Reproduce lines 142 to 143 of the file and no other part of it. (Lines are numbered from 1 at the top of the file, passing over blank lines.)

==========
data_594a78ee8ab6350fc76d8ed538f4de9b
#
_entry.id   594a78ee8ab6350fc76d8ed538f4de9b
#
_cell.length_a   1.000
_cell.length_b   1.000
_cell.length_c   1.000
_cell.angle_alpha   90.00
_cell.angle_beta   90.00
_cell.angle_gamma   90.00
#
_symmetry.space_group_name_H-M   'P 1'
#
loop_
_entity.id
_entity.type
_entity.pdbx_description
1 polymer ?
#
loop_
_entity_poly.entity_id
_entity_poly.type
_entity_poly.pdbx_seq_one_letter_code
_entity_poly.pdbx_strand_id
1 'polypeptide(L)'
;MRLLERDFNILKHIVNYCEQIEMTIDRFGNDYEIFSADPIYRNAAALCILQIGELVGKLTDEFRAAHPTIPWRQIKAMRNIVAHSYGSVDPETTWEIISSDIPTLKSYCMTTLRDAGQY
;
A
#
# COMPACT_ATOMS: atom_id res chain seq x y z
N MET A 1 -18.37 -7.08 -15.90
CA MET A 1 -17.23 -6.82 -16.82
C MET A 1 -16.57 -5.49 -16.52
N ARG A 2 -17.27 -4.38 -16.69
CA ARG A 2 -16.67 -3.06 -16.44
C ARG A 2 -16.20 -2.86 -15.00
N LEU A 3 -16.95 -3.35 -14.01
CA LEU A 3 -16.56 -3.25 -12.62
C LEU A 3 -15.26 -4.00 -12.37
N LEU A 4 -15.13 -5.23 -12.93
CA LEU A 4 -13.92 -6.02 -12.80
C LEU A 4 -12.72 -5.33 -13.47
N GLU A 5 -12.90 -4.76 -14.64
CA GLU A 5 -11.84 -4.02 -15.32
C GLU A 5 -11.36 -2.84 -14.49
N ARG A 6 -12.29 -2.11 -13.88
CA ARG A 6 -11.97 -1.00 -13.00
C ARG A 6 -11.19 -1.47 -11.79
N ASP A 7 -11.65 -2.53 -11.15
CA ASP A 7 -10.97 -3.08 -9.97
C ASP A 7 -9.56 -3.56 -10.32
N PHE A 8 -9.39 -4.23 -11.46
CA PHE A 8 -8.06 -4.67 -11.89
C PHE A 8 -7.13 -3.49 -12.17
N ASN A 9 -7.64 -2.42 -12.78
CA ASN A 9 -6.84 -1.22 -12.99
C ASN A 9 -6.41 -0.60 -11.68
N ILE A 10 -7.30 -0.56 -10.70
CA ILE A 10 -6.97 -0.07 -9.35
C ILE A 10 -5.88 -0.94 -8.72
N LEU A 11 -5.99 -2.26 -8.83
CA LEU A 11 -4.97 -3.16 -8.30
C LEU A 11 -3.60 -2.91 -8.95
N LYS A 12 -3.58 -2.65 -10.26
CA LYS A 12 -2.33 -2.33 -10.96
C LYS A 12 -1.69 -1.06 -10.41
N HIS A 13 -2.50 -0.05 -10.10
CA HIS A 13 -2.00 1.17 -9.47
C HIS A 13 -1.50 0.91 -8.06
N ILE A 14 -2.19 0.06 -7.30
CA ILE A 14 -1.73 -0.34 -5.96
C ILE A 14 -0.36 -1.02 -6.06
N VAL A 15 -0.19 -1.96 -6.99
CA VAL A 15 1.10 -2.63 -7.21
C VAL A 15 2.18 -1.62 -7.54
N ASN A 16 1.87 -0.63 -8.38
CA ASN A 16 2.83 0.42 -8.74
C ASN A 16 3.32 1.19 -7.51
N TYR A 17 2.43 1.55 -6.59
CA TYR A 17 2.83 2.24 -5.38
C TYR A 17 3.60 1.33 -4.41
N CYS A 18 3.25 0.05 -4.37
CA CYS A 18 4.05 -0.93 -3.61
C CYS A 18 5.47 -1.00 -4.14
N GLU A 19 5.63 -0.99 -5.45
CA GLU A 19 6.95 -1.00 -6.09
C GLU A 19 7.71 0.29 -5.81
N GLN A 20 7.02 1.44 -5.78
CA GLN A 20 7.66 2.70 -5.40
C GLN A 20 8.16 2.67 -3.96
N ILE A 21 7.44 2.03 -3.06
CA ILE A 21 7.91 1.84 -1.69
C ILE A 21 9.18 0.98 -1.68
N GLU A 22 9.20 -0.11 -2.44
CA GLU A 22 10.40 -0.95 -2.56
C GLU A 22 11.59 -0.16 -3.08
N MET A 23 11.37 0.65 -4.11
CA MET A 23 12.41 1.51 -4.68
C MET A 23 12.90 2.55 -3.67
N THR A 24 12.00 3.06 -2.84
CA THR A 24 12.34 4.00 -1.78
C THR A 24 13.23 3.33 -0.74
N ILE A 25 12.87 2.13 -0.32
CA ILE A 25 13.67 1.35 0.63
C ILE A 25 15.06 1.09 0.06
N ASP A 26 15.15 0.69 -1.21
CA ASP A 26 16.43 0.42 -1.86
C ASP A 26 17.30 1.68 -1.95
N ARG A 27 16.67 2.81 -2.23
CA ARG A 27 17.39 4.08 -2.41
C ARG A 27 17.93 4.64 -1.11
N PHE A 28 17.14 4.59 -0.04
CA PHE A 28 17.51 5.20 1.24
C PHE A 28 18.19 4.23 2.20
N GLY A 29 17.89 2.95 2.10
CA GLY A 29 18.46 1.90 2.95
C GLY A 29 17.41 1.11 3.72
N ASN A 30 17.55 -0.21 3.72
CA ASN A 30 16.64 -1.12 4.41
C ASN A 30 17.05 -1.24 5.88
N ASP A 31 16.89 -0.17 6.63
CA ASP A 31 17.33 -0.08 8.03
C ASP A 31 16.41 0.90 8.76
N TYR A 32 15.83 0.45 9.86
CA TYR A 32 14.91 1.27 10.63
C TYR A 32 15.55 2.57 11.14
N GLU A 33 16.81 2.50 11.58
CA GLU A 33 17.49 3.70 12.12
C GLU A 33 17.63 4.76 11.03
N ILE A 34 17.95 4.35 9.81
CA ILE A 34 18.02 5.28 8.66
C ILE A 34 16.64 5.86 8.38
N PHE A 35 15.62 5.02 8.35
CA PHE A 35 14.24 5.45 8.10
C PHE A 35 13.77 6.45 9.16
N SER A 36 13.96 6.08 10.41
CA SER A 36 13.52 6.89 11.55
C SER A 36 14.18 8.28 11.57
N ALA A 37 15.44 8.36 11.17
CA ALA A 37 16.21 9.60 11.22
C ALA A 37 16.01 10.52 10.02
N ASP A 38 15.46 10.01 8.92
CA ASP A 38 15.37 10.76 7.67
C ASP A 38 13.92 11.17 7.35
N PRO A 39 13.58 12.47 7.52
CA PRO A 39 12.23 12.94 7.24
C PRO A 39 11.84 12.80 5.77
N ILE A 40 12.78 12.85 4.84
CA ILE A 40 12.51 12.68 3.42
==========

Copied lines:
N ASP A 38 15.46 10.01 8.92
CA ASP A 38 15.37 10.76 7.67